By Rob Schofield March 3, 2022 In Courts & the Law, News
As reported in this space last week, a few years’ back, a group of civil rights groups sued the North Carolina Division of Motor Vehicles over its longstanding practice of suspending the driver’s licenses of people who can’t afford the cost of traffic tickets. As a practical matter, the plaintiffs argued, such a practice is the equivalent of a kind of debtors’ prison that inflicts severe and debilitating societal punishment on people simply because they are poor.
Today the parties to the suit announced a settlement that should provide relief to many of the North Carolina drivers adversely impacted by the practice. This is from the ACLU of North Carolina:
WINSTON-SALEM, N.C. – Earlier today, a federal court approved a settlement agreed to by civil rights organizations and the N.C. Department of Motor Vehicles (DMV) in the federal class-action lawsuit Johnson v. Goodwin. Under the terms of the settlement, the DMV will inform tens of thousands of drivers via a special notice about the process to request a state court hearing to determine if revocation of their driver’s licenses was the result of a person’s inability to pay fines, penalties, and court costs and if they may be eligible for waiver or reduction of these costs and reinstatement of their license.
“We expect this settlement will help mitigate the harms of the unnecessarily harsh and punitive practice of revoking people’s drivers’ licenses because they are not wealthy, a practice which has disproportionately affected people and communities of color,” said Michele Delgado, staff attorney for the ACLU of North Carolina. “People should know that there’s a process to request a court hearing and possible relief if they believe their driver’s licenses were wrongly revoked. The public should have clear information about their rights to a state court hearing regarding their ability to pay traffic-related fines and costs before their license is taken away from them.”
The settlement comes nearly four years after three North Carolinians filed suit challenging North Carolina’s law and the DMV’s practice of revoking driver’s licenses as unconstitutional. The Southern Poverty Law Center (SPLC), American Civil Liberties Union (ACLU), the ACLU of North Carolina, and the Southern Coalition for Social Justice (SCSJ) represent plaintiffs in the case.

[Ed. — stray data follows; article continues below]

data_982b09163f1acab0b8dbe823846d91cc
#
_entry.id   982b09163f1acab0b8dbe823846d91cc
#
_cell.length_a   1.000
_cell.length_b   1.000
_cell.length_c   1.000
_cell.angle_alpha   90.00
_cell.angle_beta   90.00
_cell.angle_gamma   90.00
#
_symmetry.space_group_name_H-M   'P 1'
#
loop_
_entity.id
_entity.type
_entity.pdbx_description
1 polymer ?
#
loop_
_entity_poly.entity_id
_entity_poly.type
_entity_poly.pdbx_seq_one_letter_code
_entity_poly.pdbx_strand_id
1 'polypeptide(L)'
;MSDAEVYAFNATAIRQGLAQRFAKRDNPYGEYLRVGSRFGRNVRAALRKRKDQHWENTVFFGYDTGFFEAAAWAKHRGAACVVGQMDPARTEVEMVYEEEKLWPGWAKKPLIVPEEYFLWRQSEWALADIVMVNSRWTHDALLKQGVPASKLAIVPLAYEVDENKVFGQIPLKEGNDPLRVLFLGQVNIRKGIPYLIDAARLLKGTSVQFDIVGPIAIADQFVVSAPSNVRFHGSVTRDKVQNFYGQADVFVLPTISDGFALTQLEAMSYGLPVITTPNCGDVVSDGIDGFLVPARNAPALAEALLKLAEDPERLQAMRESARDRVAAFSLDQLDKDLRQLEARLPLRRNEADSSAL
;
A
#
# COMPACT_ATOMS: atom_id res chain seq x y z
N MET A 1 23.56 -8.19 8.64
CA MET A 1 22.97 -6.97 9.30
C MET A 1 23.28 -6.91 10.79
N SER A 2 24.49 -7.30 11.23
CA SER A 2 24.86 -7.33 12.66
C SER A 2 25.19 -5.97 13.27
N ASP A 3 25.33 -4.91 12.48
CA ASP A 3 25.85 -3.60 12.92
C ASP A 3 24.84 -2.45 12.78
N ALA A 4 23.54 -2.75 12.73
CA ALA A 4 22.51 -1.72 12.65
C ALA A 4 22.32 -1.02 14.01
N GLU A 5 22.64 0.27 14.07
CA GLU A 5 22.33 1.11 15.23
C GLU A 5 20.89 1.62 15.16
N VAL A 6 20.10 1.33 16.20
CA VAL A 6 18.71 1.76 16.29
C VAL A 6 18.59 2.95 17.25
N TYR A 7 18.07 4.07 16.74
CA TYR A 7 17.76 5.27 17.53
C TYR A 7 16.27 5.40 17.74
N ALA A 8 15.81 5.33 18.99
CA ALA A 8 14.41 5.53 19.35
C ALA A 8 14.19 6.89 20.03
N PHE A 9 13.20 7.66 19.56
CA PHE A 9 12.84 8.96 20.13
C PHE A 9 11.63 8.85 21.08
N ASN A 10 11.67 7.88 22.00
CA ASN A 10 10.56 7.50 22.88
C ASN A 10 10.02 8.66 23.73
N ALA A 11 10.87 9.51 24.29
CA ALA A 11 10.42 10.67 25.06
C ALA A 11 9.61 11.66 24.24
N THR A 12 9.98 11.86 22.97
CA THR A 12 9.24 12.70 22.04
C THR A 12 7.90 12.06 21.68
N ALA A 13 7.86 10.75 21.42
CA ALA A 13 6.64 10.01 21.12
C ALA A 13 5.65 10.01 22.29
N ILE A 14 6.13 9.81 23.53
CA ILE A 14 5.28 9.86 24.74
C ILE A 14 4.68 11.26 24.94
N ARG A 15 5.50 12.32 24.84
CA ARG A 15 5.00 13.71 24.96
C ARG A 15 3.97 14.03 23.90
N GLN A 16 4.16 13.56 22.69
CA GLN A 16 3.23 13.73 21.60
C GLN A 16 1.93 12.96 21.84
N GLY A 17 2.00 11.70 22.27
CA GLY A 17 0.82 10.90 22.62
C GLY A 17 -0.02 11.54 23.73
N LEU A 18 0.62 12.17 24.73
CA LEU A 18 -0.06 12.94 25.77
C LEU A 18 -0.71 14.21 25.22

As one example of the extreme hardship faced by class members, one plaintiff in the case had to choose between paying traffic fines and supporting his children. He was forced to use his rent money to pay off the more than $700 he owed to reinstate his license. A separate ticket for driving with a revoked license, as well as court costs and fees, left him with fears that he would lose his license again. As a result of plaintiffs’ bringing this suit – and the resulting settlement – North Carolinians will be better able to avoid the harsh and unnecessary punishment of losing their licenses due to an inability to pay fines and fees.
“North Carolina’s wealth-based license revocation system has forced tens of thousands of drivers to choose between paying traffic fines or supporting their families,” said Jeff Loperfido, Senior Voting Rights Counsel, Southern Coalition for Social Justice. “Today’s settlement brings the state one step closer to affording these North Carolinians their due process under the law and blunting a punitive system that disproportionately impacts people of color, driving more of our neighbors into needless cycles of debt.”
In addition to providing a special notice to tens of thousands of drivers with a revoked license, the DMV will also revise future notices to include information on how a driver can petition and demonstrate to the court their inability to pay a traffic-related fine or cost prior to a failure-to-pay revocation. The DMV has also agreed to fund an informational website to be created and administered by the North Carolina Justice Center. The website will host informational videos, written explanations, and other materials on preventing or removing a license suspension for non-payment. The website will also list pro bono legal resources that may be available for people seeking to avoid license revocation or remove a revocation from their record. The website will be referenced in the special and newly revised notices for 18 months. The information regarding these notices will be available on the DMV website and in 117 DMV locations.
“North Carolina families deserve better than bureaucratic practices that punish people for not being wealthy,” said Miriam Gutman, senior attorney for the Economic Justice Project at the Southern Poverty Law Center. “For most North Carolinians, the ability to drive is crucial to getting and keeping employment, accessing healthcare, buying groceries, and more. The impact of revoking a driver’s license is severe. It deprives people of the ability to support and care for themselves and their families, and it funnels them into cycles of debt and poverty. We hope that today’s settlement can help disrupt that cycle for many North Carolinians and their families.”